Monday, March 26, 2007

Training Towards

Been away for a week. It was a good week of training, working with some superb athletes and instructors. There will be a lot of fodder for future writing, many things to think about.

Many of the best things happened outside of training. I was free for two evenings to meet with an old friend on one night and some people I only knew from on line on the other. The training itself was weird- it was very, very good but at the same time came from a world completely alien to the one I live in. It was like trying to learn how to run a submarine better from jet pilots. The dinners and talking helped put things in perspective.

One of the big problems in self-defense or combatives training is trying to define what we are training for. Different situations require different mindsets and different tactics. If you look at it too small (what do we do for a punch? A jab? A hook? Left? Right? Uppercut?...) it's overwhelming. There are more scenarios and more possible responses than your brain can hold, much less sift through and act on. If you look at it too big, on too grand a scale (the interaction of dynamic energies in this encounter...) you tend to get your ass kicked because damage is always very particular and specific.

In the end you need something very quick and reasonably universal. You need to learn all the little slices of particulars and then digest and forget them. Maybe you need to forget training, too. At least the idea of training for.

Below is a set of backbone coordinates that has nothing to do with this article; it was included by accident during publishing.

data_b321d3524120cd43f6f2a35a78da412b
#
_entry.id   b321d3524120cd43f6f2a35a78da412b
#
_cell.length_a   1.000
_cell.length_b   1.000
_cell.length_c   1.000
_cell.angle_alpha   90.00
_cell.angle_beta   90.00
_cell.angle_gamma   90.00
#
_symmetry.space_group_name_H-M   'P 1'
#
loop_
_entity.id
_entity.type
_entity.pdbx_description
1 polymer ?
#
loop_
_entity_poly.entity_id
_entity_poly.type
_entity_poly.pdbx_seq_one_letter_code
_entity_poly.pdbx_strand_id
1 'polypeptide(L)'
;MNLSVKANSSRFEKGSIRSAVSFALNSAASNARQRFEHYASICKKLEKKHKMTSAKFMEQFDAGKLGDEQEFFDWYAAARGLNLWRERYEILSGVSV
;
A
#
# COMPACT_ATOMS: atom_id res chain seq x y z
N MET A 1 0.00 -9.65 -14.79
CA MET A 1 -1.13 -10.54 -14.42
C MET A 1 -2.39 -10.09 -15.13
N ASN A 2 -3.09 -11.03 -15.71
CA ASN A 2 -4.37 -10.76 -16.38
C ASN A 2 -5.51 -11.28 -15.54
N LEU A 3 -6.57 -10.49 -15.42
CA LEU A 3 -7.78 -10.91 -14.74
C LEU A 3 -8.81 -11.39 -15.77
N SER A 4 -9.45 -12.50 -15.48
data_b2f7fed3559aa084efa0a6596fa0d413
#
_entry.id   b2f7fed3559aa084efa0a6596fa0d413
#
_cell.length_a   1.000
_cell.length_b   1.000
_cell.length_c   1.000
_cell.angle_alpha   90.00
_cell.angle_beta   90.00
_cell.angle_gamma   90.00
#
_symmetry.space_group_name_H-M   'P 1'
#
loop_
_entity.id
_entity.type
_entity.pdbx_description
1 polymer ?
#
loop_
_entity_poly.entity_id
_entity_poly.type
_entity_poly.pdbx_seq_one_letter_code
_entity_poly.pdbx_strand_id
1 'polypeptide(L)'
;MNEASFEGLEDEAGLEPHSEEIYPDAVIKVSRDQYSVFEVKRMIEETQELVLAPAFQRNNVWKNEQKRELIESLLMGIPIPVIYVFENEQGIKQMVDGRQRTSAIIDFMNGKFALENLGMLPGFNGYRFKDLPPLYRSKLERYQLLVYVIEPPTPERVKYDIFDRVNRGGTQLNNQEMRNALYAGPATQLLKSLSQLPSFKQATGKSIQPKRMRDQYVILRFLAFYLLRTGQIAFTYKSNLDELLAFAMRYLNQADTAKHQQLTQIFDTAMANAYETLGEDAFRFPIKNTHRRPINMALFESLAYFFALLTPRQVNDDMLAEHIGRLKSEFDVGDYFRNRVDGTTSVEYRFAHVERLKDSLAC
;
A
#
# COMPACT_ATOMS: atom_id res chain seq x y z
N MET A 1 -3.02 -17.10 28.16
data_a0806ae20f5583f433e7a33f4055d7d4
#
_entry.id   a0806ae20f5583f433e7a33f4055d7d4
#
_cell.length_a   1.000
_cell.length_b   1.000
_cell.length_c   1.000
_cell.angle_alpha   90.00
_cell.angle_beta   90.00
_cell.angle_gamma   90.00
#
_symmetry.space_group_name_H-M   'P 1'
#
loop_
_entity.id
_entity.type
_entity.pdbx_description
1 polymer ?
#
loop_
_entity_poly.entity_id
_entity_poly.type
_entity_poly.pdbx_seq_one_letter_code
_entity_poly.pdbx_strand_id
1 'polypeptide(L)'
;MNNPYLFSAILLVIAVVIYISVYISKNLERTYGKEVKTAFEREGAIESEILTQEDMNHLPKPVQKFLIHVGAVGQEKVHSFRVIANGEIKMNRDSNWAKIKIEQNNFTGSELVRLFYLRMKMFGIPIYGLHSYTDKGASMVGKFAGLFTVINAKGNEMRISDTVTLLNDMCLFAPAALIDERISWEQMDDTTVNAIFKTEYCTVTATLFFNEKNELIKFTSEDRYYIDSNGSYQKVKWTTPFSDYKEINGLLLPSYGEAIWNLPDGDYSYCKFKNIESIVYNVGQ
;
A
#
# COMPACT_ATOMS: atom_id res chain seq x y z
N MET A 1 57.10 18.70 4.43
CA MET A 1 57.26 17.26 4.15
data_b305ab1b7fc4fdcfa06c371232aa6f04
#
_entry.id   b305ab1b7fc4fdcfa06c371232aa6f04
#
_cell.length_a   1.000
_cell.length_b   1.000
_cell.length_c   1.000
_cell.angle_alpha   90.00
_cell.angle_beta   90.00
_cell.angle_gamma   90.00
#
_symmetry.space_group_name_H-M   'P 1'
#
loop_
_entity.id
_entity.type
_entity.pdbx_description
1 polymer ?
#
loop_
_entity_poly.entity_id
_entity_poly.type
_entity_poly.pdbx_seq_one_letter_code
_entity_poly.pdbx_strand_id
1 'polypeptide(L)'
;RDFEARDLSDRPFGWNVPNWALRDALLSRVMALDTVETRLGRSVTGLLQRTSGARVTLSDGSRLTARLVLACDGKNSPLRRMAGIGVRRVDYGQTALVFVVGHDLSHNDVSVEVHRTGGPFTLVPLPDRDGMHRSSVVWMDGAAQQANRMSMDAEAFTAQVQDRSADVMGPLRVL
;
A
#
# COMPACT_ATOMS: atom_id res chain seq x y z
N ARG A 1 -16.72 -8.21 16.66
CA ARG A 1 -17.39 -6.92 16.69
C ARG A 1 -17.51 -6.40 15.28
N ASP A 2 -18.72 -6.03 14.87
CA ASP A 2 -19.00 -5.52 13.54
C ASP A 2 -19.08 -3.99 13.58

Wrapping our heads around this while eating canoli in Santa Clara, Joe Graziano, a Uechika and retired agent, laid it out: a new way to look at the whole training thing. He didn't think about training to any particular task or for any particular thing. He just trained to be better. To be better day by day, incrementally. Always moving slightly closer to a perfection he will can never achieve. Just better.

Better at what? Let that thought go. A little smarter today, a little more aware tomorrow, a little more insightful or flexible or strong down the road...

Because fighting is very, very complex- but so are you. Your complexity is a match for the problem's complexity. Since you can't know and collect exactly what you'll need, just get better. At everything. Not training to a standard or for a problem, training to be. Training towards perfection, a little at a time.

Thanks, Joe.

1 comment:

Mark said...

I've been facing this recently as well.

After spending a lot of years training in 'grade delineated' martial arts; mostly concerning myself with effectiveness as a fighter but also, to a degree, concerned with achieving the belts and the 'stuff' that goes with them and having that as a goal; to now have spent the last 2 years in a martial art that doesn't have grades has made me examine just why the f*uk I put myself though it all! :)

The best answer I've come up with is the same as your friend's: I train to improve myself. Yes; to be a more complete/effective/etc fighter as well, but also to become a better (more complete/effective/etc) person through the discipline and self discovery attached to the process of training, the better fighter part is a kind of by-product, a very important and relevant one though as I also feel that training in a martial art that is missing the martial is missing the point and may not have the same effect.

It's a kind of paradox in that I hope to never have to use the training that has consumed so much of my time and money in acquiring it. But if I had never done it, I wouldn't be the same person I am. Sometimes the journey is more important than reaching the destination maybe...

"On doit exiger de moi que je cherche la vérité, mais non que je la trouve"
One may expect me to search for perfection, but not that I achieve it.
-Denis Didero


sorry if this is long. your post just hit a nerve :)